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Teenagers are paid to learn to fly

by SAMANTHA DAVID

30 April 2012

THE French have been fascinated by flight since the Montgolfier brothers started it all in 1783. Now the Fédération Française Aéronautique (FFA) is encouraging young people to learn to fly – and has a series of financial grants to help them.

FFA spokesman Cyril Godeaux said: “One of the unique things about France is that you can get your pilot’s licence before you’re allowed to drive a car!”

Youngsters can fly solo after the age of 15, and grants ensure that whatever a young person’s background, they can still learn to fly.

That helped Delphine Lacoste to discover a life and a career she could otherwise never have dreamed of.

Delphine, who tells her own story, right, said she had wanted to fly ever since she tried a flight at a local airfield at about 10 years old – but her parents were not involved in flying, so FAA aid was vital to get started.

The federation was set up in 1929 to support small aviation clubs, and promotes flying as a leisure activity and an interesting hobby for young people. It also advises clubs and lobbies on their behalf.

It organises competitions and other events, including regional and national contests, and selects the national team for international competitions.

Mr Godeaux said: “The future is always with the upcoming generations, and that’s what we want to encourage.”

He added: “We fund flying lessons for youngsters from modest backgrounds to ensure flying in France isn’t only for the privileged.”

That is why the FAA helps cover the cost of lessons. If someone does all the exams and qualifies for all the grants, over the years they could get €2,175, paid directly to the flying clubs towards their lessons.

This is good news, as the average cost per hour of flying time is from €75 to €115, depending on the type of plane. Getting a Private Pilot’s Licence (PPL) requires a minimum 45 hours’ flying time, putting the price between €5-7,000 plus the cost of a club subscription and paying for a minimum of equipment (ie headphones) and paperwork.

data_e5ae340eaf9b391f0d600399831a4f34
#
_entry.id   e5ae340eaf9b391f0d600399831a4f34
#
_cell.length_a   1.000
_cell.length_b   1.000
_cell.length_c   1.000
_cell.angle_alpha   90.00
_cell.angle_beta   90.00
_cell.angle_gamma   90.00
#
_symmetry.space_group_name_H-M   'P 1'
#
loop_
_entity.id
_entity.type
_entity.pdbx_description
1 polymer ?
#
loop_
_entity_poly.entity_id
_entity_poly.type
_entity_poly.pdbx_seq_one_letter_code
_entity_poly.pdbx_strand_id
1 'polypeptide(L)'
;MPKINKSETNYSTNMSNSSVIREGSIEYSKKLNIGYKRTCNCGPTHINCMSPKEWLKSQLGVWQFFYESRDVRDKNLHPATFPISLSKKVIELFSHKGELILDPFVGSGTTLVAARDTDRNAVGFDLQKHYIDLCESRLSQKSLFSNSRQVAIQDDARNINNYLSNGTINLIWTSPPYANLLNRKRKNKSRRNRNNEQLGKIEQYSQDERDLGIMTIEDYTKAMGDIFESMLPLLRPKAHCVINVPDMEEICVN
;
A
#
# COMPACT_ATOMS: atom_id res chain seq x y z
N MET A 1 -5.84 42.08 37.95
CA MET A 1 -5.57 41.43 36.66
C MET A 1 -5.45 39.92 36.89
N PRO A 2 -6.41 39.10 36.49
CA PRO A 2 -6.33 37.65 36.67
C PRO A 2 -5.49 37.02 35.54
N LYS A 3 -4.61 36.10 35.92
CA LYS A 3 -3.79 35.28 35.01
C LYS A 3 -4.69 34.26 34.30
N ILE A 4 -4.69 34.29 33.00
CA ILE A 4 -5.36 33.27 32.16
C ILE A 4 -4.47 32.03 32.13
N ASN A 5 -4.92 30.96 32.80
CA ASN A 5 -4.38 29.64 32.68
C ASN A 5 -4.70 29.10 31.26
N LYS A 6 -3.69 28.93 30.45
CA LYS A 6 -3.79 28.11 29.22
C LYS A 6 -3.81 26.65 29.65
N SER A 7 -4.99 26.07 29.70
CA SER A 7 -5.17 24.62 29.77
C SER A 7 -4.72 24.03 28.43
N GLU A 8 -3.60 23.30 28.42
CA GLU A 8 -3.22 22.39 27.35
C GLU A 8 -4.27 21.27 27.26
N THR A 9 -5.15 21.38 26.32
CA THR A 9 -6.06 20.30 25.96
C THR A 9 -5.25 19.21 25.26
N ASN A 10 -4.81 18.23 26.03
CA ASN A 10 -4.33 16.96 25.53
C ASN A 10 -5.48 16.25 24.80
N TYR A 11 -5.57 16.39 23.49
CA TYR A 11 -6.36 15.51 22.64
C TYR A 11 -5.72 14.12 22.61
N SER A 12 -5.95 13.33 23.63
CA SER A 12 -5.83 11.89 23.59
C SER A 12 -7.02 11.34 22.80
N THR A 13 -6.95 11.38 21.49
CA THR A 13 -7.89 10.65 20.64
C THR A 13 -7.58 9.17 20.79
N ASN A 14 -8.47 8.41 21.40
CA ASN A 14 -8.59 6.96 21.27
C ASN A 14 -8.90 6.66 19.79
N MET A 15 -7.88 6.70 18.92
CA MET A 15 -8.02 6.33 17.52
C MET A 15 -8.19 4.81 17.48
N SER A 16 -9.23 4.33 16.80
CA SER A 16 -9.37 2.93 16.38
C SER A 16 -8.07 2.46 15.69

The expense can be spread out over a year and, with the various grants, can mean someone under 21 can get their PPL for about €1,600, a sum which the FFA compares with what a smoker might spend on cigarettes for a year.

A PPL allows the holder to fly single engine planes and to take passengers, but not on a commercial basis. Passengers are allowed to share the costs of the flight with the pilot, but that is all.

For France’s youngest pilot, Perpignan-based 17-year-old Cédric Rousseau, that means he can fly a single-engined plane anywhere in Europe, because he also speaks English, the language of the air.

Cédric passed his theory exam, the Brevet d’Initiation Aéronautique at 15, so he could take flying lessons in a dual control plane, and passed his first flying exams a year later.

After 35 hours of flying in a dual control plane, including five hours of no visibility, plus 23 hours of solo flight, Cédric received his PPL.

Like everyone else, he must renew his licence every two years, either by doing another test or by completing 12 flights, one of which must be with an instructor and lasting at least an hour.

The FFA has 600 aviation clubs and says that wherever you are, there is a club within 40km.

Youngsters can study for the Brevet d’Initiation Aéronautique from the age of 13 and for the Brevet de Base from 15 – this would allow them to fly solo – and sit their pilot’s licence at the age of 17.

Find out more at www.ff-aero.fr

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